Keep your eyes on the prize to stay inspired throughout your certification journey. (ISC)² certifications can catapult your career, leading to more credibility, better opportunities and increased earning potential. You’ll expand your skills, knowledge and network of experts, so you always remain at the forefront of your craft. When you pass one of our rigorous exams, you join and draw continuing inspiration from an elite network of peers and partners across the globe.

Need some extra motivation at the midyear checkpoint? Reach out to our team for guidance or to set up a consultation:

  • North America: +1.866.331.4722 ext. 2 | training@isc2.org
  • EMEA: +44 203 960 7804 | info-emea@isc2.org
  • Latin America: +55 21 3174 4613 | connectlatam@isc2.org
  • Asia-Pacific: +852.2850.6951 | isc2asia@isc2.org
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Small businesses have a real hunger for new cybersecurity technologies, but they don’t always know what they need, according to a new (ISC)² study. When asked what they would invest in if they had the budget for it, some respondents alluded to “better” and “new” solutions but weren’t exactly sure what they would be.

(ISC)²’s Securing the Partner Ecosystem report reveals a concern among small businesses about running outdated technology. A comment from one respondent about what the company needs puts it all in perspective: “Phishing attack awareness, and more malware services that are up to date and cutting edge.”

While somewhat unsettling, this concern is also a good sign. It indicates small businesses recognize the need to keep their cyber defenses up to date – even if they don’t know exactly what they need. As attackers refine their methods and exploit new vulnerabilities, cybersecurity teams have to counter them with advanced, current technologies and updated policies and practices.

Currently, small businesses say they employ many of the same cybersecurity practices and technologies enterprises use, including firewalls, endpoint protection, anti-phishing spam filters and user training. The study even revealed that proportionally, small businesses hire more security staff than their large partners.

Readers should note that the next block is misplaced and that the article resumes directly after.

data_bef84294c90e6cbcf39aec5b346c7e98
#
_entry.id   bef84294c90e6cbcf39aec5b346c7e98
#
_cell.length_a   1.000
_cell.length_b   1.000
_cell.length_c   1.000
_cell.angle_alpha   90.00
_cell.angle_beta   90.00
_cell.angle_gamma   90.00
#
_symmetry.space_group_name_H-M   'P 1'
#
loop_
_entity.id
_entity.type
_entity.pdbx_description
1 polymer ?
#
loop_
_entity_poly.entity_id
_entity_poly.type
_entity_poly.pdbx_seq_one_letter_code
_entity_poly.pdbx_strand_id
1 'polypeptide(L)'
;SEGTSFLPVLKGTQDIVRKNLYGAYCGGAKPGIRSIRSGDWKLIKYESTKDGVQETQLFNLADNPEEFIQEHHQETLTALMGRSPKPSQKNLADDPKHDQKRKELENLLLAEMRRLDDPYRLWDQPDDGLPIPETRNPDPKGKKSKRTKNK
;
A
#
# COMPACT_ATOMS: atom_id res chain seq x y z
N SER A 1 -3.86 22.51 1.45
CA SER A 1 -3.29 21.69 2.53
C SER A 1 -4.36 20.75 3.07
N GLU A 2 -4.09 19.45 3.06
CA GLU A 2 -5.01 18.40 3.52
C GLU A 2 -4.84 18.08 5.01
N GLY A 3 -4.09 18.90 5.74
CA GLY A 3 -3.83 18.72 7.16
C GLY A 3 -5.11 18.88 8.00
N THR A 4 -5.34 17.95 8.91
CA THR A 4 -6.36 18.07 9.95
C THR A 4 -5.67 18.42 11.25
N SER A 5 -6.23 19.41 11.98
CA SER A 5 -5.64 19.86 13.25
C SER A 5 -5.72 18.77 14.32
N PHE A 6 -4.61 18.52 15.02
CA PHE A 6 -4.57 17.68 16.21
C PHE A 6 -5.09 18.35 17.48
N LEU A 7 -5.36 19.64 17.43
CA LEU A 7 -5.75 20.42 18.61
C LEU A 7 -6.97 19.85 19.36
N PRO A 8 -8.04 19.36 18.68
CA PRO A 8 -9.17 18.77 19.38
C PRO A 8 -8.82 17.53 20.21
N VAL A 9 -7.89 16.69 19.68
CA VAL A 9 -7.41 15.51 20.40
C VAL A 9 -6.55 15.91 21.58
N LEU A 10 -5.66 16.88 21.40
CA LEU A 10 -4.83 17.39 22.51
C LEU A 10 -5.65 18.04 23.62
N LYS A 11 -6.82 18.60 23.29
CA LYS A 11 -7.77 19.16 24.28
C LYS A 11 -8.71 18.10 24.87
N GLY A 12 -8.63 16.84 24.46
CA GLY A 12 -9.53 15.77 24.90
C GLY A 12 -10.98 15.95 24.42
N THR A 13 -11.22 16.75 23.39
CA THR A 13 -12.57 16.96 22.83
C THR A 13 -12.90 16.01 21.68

Most Companies Need More

Asked if there are security tools and solutions they want but don’t have the budget for, 72% responded in the affirmative. It’s not surprising most small businesses could use more money to invest in cybersecurity. Budgets are always under pressure, and technology evolves constantly to keep up with new threats.

What is perhaps unexpected is just how extensive the list of tools and solutions are that small businesses say they need. It shows that even though small businesses generally feel good about covering the basics of cybersecurity, they have a feeling they could do more – and they worry they could be missing out on some critical technology.

Here is a partial list of technologies they could use:

  • Third-party firewall data encryption
  • More advanced malware detection and anti-phishing tools
  • Artificial intelligence (AI) and machine learning
  • Whitelisting
  • Round-the-clock monitoring

Technical Uncertainty

The recognition by small businesses that they could use better protection is a good start. The hard part comes in determining which solutions to implement, as illustrated in these comments from small business respondents:

  • “I am uncertain, but I am confident that we are not doing all that we can.”
  • “I feel like there are better programs than what we currently have that would be more constantly monitored.”
  • “I would need to do further research to find out which programs would help protect our customers/clients payment information.”

It’s clear small businesses are somewhat uneasy and self-aware about their cyber defenses, which should help keep them on their toes. What’s needed now is a better understanding of what to invest in so they can better protect themselves and their partners.

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One of the toughest challenges of cybersecurity is to raise awareness among users. Technology solutions are instrumental in achieving a solid security posture, but they only get you so far. There’s always the risk a user will make a split-second bad decision and open the door to attack.

User awareness was the topic of a recent (ISC)² webcast, Delivering Security Awareness that Works. Participants shared their experiences in modifying user behavior and the challenges they face on a daily basis to save users from their own potentially harmful actions.